Today another silly post (due to lack of time required for serious discussion). Over the weekend, I read three different texts, all dealing with the attachment of ubiquitin to proteins. As usual, the authors could not agree on a single name for this process. Some people call it “ubiquitination”, others call it “ubiquitylation” and yet others (including myself) use either one or the other, depending on daytime, temper, moon phase, or whatever. Some people actually combine the best of both worlds and say “ubiquitinylation”. So, one of the most pressing questions in the field of ubiquitinology remains: which one is correct?
First, let us consult the wisdom of the masses. A quick search by Google shows that at least in the discipline, ubiquitination wins hands-down. Here is the score: ubiquitination: 1.36 Mio hits, ubiquitylation: 0.22 Mio hits, ubiquitinylation 0.07 Mio hits. If we rather trust the scientists, the relation looks similar (but with much smaller numbers) . A pubmed search yielded ubiquitination : 4063 hits, ubiquitylation: 562 hits, ubiquitinylation 134 hits. Oh, and there is also ubiquination: 34 hits. The latter word reminds me of that confused ISMB07 speaker, who found in some text mining effort an enrichment of the term “ubiquinone” and told the audience that meant a link to regulated protein degradation. We can count ourselves lucky that ubiquinone and ubiquinol don’t get conjugated to proteins – this saves us from ubiquinolation, ubiquinonylation and the like. To my surprise, Pubmed doesn’t know of a single instance of ubiquinylation.
So, should we all use ubiquination? I don’t know. For people with a background in chemistry (like myself) ubiquitylation might be more attractive, likening ubiquitin to the functional groups that you can attach to a substance (methyl-, alkyl-, aryl-, hydroxyl-) The same reasoning would work for ubiquitinylation, although in most functional groups the original ending gets clipped off before the ‘yl’ suffix is applied. We don’t say “methanyl” for the “methyl” groups. A second argument in favor of ubiquitylation is a perceived consistence with other ubiquitin-like modifiers. Sumo does sumoylation, Nedd8 does neddylation, Urm1 does urmylation (or does it?), ISG15 does Isgylation, and so on. Not quite sure what Fat10 does. Fatylation? Fattenylation? Fatuation?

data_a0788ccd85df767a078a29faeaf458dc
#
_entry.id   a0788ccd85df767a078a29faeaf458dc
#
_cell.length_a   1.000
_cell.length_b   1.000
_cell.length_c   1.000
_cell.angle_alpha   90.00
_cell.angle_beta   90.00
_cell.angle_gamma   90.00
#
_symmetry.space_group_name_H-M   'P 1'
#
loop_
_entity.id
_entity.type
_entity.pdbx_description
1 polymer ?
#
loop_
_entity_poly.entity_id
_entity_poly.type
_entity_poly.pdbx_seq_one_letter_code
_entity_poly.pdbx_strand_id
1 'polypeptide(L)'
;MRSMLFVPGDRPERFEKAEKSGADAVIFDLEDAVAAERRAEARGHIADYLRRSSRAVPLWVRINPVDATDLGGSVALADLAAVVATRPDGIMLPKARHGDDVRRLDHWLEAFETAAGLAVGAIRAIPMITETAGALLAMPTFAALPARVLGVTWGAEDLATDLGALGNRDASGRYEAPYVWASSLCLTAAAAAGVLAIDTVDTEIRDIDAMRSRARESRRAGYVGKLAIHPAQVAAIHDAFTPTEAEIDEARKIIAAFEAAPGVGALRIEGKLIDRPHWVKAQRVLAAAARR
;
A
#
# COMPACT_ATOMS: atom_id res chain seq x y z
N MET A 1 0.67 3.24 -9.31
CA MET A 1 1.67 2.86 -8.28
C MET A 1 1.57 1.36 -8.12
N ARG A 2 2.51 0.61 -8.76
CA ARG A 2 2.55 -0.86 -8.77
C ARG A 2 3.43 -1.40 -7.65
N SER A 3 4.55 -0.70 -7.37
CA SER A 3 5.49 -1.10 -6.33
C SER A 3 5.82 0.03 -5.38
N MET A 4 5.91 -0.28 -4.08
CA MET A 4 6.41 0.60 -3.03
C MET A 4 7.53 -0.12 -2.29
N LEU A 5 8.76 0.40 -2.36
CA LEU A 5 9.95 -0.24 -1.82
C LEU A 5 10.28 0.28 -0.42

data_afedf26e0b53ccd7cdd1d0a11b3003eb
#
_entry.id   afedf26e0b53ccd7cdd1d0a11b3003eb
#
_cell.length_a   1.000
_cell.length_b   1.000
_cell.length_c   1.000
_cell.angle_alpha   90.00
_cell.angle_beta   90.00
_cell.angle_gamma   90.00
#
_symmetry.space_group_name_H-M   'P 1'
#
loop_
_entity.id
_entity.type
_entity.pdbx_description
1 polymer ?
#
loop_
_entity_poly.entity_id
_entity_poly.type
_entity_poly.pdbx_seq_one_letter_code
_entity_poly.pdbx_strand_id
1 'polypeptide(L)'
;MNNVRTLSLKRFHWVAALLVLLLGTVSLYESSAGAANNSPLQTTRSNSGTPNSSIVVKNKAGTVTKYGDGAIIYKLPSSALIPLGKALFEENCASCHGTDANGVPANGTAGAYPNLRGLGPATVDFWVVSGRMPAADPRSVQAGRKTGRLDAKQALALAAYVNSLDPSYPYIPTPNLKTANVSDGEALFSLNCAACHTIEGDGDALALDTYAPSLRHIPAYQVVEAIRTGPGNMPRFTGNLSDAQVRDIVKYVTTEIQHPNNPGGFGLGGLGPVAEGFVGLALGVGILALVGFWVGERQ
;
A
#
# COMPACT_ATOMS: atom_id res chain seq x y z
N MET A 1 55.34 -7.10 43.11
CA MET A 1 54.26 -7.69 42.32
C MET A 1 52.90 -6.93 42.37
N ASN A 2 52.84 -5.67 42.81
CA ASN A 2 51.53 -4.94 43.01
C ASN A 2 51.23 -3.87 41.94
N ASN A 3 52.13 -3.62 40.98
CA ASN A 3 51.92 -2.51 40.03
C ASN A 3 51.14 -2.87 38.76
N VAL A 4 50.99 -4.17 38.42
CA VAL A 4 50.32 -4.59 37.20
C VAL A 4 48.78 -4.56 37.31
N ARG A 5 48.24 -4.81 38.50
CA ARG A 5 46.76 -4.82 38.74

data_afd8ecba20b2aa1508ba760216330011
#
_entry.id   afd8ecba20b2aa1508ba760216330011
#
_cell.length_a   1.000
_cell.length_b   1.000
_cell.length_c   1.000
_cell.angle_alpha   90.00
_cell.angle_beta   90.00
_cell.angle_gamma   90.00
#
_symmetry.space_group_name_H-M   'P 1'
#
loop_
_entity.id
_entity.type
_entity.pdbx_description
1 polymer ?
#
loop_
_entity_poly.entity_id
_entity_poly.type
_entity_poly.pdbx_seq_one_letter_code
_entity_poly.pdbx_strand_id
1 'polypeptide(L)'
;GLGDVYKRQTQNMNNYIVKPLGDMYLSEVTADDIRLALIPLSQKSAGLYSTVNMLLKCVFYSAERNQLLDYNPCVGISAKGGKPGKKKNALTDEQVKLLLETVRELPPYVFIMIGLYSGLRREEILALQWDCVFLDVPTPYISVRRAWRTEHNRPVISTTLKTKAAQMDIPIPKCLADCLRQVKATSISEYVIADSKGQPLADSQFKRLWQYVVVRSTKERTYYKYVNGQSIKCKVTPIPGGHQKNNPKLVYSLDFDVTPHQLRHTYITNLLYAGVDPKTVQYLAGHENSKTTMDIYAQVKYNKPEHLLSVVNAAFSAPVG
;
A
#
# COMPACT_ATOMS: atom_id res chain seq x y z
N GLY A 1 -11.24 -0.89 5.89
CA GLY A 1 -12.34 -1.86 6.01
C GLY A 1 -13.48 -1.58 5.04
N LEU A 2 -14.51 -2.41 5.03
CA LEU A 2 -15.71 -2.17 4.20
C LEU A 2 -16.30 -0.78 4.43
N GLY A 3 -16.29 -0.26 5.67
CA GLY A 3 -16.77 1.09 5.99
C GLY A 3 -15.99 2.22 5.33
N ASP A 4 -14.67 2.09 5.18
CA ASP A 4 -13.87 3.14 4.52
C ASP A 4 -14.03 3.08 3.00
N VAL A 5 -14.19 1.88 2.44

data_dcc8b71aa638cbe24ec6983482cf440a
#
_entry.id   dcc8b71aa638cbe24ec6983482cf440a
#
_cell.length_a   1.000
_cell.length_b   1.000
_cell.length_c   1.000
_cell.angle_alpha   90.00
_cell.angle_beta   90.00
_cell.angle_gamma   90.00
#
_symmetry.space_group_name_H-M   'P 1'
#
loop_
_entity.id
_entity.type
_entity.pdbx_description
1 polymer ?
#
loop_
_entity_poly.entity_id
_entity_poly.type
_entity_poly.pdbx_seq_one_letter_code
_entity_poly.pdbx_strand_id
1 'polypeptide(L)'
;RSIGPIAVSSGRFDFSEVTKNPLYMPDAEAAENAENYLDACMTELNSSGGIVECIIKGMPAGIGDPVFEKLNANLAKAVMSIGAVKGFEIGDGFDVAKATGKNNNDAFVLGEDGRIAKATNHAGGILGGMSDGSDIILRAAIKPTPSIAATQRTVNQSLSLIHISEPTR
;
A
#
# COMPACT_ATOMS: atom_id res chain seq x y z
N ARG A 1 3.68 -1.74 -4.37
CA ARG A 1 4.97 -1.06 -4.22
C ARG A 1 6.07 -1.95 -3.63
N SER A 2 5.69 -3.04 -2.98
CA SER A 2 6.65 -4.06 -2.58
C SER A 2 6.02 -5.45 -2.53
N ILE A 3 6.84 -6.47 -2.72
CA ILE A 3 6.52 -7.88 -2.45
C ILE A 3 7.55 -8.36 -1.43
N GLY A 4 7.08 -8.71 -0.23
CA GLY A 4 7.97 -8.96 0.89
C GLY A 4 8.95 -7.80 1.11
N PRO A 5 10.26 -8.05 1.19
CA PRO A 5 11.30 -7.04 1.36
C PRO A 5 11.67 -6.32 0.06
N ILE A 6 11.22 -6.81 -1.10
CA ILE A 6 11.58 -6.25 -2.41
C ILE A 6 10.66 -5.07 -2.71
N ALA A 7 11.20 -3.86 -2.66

Nevertheless, most people (including myself, most of the time) use “ubiquitination”, and one good reason for that is a positive feedback loop. People are using it because this is what they read in most of the literature. A similar mechanism governs choice of desktop computer operating systems. I wonder if the folks who use ‘ubiquitylation’ are also using Macs?